Linear low density or low pressure polethylene is manufactured at lower pressures by either the solution or gas phase process, using a coordination catalyst such as a Ziegler catalyst. The linear low density polyethylene has substantially less long chain branches than low density polyethylene. The specific gravity range of linear low density polyethylene is from about 0.915 to about 0.935.

Linear low density or low pressure polethylene is manufactured at lower pressures by either the solution or gas phase process, using a coordination catalyst such as a Ziegler catalyst. The linear low density polyethylene has substantially less long chain branches than low density polyethylene. The specific gravity range of linear low density polyethylene is from about 0.915 to about 0.935.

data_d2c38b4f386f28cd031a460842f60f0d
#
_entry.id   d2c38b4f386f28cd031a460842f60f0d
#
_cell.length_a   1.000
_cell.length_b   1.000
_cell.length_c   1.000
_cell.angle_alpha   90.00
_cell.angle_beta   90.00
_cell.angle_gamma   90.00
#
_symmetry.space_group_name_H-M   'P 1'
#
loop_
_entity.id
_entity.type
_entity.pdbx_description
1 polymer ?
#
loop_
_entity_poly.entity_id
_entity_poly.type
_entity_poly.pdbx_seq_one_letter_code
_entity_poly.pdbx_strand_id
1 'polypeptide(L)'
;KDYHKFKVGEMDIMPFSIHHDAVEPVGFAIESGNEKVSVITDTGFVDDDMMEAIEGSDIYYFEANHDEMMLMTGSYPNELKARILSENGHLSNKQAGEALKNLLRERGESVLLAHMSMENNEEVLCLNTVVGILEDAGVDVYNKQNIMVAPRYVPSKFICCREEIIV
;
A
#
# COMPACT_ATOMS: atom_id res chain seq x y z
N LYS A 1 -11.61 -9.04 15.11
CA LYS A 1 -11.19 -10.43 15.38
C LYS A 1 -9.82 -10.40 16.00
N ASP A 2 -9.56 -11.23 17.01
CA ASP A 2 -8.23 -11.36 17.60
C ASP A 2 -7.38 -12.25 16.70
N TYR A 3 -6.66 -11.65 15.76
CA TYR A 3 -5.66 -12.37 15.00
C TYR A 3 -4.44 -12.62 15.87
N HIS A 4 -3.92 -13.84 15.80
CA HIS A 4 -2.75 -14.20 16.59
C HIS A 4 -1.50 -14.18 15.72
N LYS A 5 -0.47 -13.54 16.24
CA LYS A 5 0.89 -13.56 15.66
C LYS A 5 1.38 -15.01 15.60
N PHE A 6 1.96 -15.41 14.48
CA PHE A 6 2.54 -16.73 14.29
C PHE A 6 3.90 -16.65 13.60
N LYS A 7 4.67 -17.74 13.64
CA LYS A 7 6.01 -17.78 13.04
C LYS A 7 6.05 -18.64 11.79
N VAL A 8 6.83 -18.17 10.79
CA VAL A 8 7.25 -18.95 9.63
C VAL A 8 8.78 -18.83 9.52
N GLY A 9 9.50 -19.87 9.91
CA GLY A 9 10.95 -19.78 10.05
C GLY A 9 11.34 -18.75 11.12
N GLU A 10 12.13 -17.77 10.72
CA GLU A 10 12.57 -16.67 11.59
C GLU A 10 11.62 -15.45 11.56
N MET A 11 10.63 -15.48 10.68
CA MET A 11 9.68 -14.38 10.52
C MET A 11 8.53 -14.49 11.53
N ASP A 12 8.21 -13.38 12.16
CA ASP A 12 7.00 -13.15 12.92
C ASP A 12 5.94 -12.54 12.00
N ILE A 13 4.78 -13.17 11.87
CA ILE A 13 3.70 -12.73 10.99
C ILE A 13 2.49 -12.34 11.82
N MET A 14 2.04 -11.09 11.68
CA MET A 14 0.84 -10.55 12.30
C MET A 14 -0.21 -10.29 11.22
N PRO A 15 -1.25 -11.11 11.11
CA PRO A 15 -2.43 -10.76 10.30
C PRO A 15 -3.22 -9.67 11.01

High density polyethylene can be produced at 60° C. to 80° C., and pressures lower than 1500 psig and as low as 100 psig, using a highly active catalyst. The usual catalyst is an alkyl metal derivative, such as triethyl aluminum, activated with titanium tetrachloride or another heavy metal derivative.

The oxidized polyethylene useful in the present invention has a molecular weight of from 500 to 8,000, and preferably from 5,000 to 6,000, and an acid number from 10 to 40, and preferably from 15 to 30, small grams of potassium hydroxide required to neutralize one gram of the oxidized polyethylene. The specific gravity is from 0.915 to about 0.99 and preferably from 0.97 to 0.99 (high density). The oxidized polyethylene can be prepared by methods known in the art. A typical method is the oxidation of polyethylene in the manner described in U.S. Pat. Nos. 3,322,711 and 3,129,667.